When, for example, people allow their animals to overgraze a region, the soil erodes and grassland is transformed into desert. The impact of overgrazing on the landscape as well as agricultural production is an area of study for human geographers. Finally, human geographers study how political, social, and economic systems are organized across geographical space.
Key Concepts Political Geography by Alison Mountz Carl Dahlman Carolyn
These include government s, religious organizations, and trade partnerships. The boundaries of these groups constantly change. The main divisions within human geography reflect a concern with different types of human activities or ways of living. Some examples of human geography include urban geography, economic geography, cultural geography, political geography, social geography, and population geography.
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- Human geography.
Human geographers who study geographic patterns and processes in past times are part of the subdiscipline of historical geography. Those who study how people understand maps and geographic space belong to a subdiscipline known as behavioral geography. Many human geographers interested in the relationship between humans and the environment work in the subdisciplines of cultural geography and political geography.
Cultural geographers study how the natural environment influences the development of human culture, such as how the climate affects the agricultural practices of a region. Political geographers study the impact of political circumstances on interactions between people and their environment, as well as environmental conflicts, such as disputes over water rights. Some human geographers focus on the connection between human health and geography. For example, health geographers create maps that track the location and spread of specific diseases.
They analyze the geographic disparities of health-care access. They are very interested in the impact of the environment on human health, especially the effects of environmental hazards such as radiation , lead poisoning, or water pollution.
Geographic Techniques Specialists in geographic techniques study the ways in which geographic processes can be analyzed and represented using different methods and technologies. Mapmaking, or cartography , is perhaps the most basic of these. Cartography has been instrumental to geography throughout the ages. As early as BCE, Polynesian navigators in the Pacific Ocean used complex maps made of tiny sticks and shells that represented islands and ocean currents they would encounter on their voyages. Today, satellites placed into orbit by the U.
Department of Defense communicate with receivers on the ground called global positioning system GPS units to instantly identify exact locations on Earth. Today, almost the entire surface of Earth has been mapped with remarkable accuracy, and much of this information is available instantly on the internet.
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Technological developments during the past years have given rise to a number of other specialties for scientists studying geographic techniques. The airplane made it possible to photograph land from above. Now, there are many satellites and other above-Earth vehicles that help geographers figure out what the surface of the planet looks like and how it is changing. Geographers looking at what above-Earth cameras and sensors reveal are specialists in remote sensing.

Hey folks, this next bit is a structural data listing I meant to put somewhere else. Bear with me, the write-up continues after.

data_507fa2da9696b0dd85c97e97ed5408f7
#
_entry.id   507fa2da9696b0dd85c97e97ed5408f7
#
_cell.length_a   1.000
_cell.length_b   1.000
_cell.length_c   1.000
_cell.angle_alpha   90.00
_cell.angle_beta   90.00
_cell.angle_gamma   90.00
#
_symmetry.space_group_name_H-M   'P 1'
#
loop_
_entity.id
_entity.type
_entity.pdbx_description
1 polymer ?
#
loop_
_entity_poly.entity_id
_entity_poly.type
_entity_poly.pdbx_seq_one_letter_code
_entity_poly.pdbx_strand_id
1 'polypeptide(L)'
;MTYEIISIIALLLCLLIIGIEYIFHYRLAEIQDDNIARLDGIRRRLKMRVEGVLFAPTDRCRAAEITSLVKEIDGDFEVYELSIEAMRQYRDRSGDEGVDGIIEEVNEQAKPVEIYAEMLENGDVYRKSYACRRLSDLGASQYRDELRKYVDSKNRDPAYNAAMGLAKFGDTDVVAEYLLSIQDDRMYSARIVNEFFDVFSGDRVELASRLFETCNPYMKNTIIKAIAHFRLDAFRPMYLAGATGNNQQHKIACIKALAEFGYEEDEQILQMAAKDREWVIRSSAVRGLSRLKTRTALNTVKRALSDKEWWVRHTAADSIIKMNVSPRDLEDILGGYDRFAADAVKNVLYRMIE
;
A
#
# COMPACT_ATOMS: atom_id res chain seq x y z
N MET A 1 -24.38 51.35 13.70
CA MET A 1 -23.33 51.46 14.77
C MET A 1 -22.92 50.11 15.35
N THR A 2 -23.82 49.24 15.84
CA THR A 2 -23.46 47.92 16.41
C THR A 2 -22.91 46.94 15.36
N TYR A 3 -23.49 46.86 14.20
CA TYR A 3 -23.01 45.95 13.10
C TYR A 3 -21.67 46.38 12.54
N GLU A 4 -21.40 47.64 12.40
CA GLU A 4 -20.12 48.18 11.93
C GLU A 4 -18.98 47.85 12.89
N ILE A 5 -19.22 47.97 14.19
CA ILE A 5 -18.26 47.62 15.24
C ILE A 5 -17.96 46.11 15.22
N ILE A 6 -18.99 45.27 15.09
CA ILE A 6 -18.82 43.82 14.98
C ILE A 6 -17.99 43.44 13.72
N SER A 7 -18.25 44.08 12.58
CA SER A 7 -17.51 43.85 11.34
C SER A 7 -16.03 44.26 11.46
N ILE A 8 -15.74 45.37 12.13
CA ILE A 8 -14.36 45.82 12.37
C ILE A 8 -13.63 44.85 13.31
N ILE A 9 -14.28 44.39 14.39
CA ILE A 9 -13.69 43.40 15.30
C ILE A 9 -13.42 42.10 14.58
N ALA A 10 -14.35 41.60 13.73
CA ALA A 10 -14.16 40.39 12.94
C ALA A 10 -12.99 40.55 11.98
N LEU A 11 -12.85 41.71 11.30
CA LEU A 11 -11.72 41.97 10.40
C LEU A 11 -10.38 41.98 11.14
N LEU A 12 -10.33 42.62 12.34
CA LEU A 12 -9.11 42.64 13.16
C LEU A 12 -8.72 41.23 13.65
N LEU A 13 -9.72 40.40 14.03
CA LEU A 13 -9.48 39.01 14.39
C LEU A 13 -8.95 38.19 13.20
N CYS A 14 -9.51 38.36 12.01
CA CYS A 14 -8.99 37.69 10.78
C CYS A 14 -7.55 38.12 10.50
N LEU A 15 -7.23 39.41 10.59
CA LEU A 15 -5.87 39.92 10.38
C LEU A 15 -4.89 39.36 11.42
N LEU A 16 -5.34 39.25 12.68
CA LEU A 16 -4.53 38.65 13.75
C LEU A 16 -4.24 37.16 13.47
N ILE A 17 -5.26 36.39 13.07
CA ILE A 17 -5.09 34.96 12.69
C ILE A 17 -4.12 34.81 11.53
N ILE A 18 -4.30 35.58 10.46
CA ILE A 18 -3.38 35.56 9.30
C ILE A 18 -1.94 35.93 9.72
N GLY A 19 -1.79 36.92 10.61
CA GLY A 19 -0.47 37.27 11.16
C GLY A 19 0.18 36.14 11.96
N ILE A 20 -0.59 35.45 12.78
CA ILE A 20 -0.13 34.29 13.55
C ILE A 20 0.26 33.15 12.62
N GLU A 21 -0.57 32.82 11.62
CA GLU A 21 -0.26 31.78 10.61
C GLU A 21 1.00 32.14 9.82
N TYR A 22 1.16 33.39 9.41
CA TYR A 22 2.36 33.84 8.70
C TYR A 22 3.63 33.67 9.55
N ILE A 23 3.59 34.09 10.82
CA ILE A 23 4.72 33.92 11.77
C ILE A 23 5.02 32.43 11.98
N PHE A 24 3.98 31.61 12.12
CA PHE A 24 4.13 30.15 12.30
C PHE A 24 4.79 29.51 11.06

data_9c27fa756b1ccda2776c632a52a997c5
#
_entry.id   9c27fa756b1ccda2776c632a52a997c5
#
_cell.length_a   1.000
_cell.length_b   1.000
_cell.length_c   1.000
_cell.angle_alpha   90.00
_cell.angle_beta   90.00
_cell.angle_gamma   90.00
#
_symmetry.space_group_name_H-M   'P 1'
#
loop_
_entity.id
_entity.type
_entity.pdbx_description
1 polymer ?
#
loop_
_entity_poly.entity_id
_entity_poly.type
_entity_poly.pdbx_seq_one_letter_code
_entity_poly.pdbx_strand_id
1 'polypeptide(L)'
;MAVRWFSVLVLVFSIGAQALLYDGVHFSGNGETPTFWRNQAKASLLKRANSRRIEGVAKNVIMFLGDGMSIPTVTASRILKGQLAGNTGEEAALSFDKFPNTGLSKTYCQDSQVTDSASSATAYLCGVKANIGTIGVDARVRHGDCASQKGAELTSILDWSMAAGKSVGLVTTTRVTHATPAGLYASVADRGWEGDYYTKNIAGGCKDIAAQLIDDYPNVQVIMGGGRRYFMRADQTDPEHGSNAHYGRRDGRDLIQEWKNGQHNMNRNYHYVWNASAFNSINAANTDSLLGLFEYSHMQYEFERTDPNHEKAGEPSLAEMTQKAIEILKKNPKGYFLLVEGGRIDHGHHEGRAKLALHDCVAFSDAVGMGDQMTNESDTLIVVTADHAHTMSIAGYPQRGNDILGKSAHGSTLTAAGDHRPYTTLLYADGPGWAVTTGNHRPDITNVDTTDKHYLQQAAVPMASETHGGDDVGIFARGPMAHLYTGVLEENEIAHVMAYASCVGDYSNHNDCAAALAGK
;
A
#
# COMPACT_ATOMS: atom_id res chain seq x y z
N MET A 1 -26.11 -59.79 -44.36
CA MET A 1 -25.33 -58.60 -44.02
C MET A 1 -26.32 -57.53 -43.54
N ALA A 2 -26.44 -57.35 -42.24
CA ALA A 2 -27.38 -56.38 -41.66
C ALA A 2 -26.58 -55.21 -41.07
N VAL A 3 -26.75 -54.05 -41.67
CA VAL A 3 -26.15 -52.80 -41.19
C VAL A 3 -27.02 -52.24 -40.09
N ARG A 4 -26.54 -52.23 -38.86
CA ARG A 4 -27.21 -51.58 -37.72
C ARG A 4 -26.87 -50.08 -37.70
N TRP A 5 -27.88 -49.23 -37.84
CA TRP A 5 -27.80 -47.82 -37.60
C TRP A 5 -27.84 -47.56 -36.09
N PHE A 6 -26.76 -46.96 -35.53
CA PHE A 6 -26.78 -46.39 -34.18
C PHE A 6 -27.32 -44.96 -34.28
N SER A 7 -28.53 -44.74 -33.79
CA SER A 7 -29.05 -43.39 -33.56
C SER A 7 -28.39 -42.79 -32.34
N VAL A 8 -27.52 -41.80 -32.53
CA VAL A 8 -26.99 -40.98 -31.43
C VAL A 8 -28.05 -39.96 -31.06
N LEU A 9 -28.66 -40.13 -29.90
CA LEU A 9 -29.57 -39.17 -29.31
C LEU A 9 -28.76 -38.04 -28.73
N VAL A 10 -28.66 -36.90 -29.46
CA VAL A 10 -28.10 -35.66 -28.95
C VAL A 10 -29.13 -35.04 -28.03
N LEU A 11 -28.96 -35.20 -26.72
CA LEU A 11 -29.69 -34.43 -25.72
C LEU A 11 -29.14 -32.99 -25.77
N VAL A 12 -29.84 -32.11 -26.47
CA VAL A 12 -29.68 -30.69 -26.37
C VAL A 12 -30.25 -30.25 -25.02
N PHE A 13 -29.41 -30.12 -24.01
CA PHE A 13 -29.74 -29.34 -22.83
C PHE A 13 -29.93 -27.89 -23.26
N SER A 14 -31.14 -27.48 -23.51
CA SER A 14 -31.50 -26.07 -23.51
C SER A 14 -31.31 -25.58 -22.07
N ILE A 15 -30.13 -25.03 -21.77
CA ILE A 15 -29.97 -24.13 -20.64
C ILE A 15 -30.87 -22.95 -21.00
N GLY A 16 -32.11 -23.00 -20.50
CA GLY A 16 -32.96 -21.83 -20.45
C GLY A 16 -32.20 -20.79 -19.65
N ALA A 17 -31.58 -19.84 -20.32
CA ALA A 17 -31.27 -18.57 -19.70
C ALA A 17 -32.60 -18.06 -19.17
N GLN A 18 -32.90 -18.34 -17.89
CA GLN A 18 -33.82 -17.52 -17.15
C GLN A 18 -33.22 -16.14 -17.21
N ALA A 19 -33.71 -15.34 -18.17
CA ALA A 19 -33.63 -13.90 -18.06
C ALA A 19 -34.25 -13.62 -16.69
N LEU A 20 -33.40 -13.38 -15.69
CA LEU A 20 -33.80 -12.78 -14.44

Pictures taken from space can be used to make maps, monitor ice melt, assess flood damage, track oil spills, predict weather, or perform endless other functions. Virginie Mamadouh is Associate Professor of Political and Cultural Geography at the University of Amsterdam and an editor of the international academic journal Geopolitics. Her research interests are in European geopolitics, new media and multilingualism. Agnew, , and Urban Europe: Fifty tales of the city with A. Anna J. Her research focuses on theories of space, politics, and subjectivity.
Recently she has developed ideas of topology in geography by engaging the work of Lacan, Deleuze, and Agamben. Her research on Islam, state, and society in Turkey has been funded by the National Science Foundation. Her research interests are in feminist, postcolonial, cultural and political geographies. If you do not receive an email within 10 minutes, your email address may not be registered, and you may need to create a new Wiley Online Library account. If the address matches an existing account you will receive an email with instructions to retrieve your username.
Skip to Main Content. Secor Joanne Sharp. This book provides useful context not just for 'tradition' political geography modules, but also those examining broader issues of power, resistance and social movements. Vital for introducing basic concepts and terminology in a clear and concise fashion.
I found the book to be very useful in a supplemental capacity, full of information that would be useful for an undergraduate or early graduate student. However, the format of the book makes it difficult to envision as a required or even recommended reading. A comprehensive reader for my political geography course. Chapter One. Chapter Two.
AP Human Geography - Unit 4 Review (Political Organization) | Fiveable